iPTFC, 7.10.18

It was there at the first half’s end against the San Jose Earthquakes, something we aren’t accustomed to seeing from the Portland Timbers this season. When it resurfaced in the final quarter-hour, the mood become undeniable. For perhaps the first time this season, the Timbers were too lax, too comfortable with a lead; maybe even overconfident. They were struggling with their own control.


“I thought for the majority of the match, we did a lot of good things …” Timbers head coach Giovanni Savarese offered after the match. After all, his team extended their unbeaten streak to 13 games with their 2-1 victory. “But then we didn’t capitalize on those chances, and at the end of the game, we suffered a little bit. I think toward the end of the first half and toward the end of the game, we suffered.”


The suffering came down to a change in mentality, something he addressed at halftime. His team had gone into intermission with a one-goal lead but had given the Earthquakes a number of opportunities to even the score. Things had been too easy over the first 30 minutes, and come the half’s closing moments, the Timbers were having trouble playing as frontrunners.


“What I told the players was to make sure that we raise the level,” he explained. “That we keep on moving the ball like we did for the majority of the first half. That we find a goal early (in the second half), and that’s what the guys did, right away … [The players] were able to do the things we spoke about.”


Yet come the end of a game, the Timbers were suffering, again. The Earthquakes were back on the front foot, and the clean sheet the team had hoped to carry to full time collapsed under a breakdown that gifted Florian Jungworth a goal.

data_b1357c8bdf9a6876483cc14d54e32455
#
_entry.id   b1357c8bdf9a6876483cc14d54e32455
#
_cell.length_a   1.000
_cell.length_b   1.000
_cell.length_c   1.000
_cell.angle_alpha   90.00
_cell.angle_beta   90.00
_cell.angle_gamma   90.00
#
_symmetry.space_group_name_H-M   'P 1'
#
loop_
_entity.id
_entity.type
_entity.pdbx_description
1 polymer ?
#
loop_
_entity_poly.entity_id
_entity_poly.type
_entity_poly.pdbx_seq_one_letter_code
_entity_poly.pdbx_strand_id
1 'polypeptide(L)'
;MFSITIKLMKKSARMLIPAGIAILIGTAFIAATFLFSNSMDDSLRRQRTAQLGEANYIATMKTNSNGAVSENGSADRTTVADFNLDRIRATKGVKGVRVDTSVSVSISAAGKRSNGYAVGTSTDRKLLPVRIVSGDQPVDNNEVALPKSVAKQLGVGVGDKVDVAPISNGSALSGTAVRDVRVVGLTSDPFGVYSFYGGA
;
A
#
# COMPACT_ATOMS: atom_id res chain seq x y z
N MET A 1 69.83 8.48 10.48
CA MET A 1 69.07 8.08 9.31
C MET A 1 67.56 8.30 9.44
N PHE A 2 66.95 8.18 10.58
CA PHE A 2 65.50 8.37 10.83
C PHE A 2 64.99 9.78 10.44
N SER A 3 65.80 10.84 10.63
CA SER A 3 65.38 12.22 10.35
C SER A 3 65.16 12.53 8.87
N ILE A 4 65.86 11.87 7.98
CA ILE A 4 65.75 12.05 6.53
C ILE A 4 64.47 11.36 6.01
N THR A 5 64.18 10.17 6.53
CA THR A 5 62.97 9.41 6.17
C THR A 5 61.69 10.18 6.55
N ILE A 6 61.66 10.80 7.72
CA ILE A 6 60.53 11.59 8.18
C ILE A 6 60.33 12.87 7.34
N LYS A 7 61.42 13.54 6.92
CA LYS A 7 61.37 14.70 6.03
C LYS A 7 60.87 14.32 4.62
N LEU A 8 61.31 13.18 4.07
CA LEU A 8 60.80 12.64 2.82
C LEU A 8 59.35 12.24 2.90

As much as Saturday was defined by a 13th-straight game unbeaten, as much as it was defined by another standout performance from Samuel Armenteros, those late-match stretches almost became the game’s dominant theme. Suffering, in hindsight, may been lesson number one.


“Unfortunately, towards the end, with a 2-0 lead after a few opportunities … [the Earthquakes] were able to score, and then we suffered,” Savarese said. “We suffered toward the end, and it was a difficult three points ...”


Evolving the identity


It didn’t need to be that difficult. And in the future, it probably won’t. Right now, though, the Timbers are just starting to evolve from a certain disposition, one the team had to embrace after its 0-2-0 start. As you’ve undoubtedly read here, before, the team completely changed approach after being blitzed by the New York Red Bulls in the second game of the season, going to a 4-3-2-1 formation tried to plug every leak in the ship. If was the type of back-to-basics approach that, if it was successful, would merely provide a foundation to build from.


Slowly, the Timbers have done just that. We saw the progress as early as their trip to Orlando, the last game of the team’s five-match, season-opening road trip, when they controlled play for most of the match before a late collapse. Against Minnesota United, too (the team’s next game), they dictated play, even if they had another bout of late-gameitis. As teams like New York City FC, Los Angeles FC, Sporting Kansas City and Atlanta United have come along, the Timbers had fewer chances to maintain control, but with the team’s unbeaten streak up to 13, the team is also growing out of its read-and-react mode.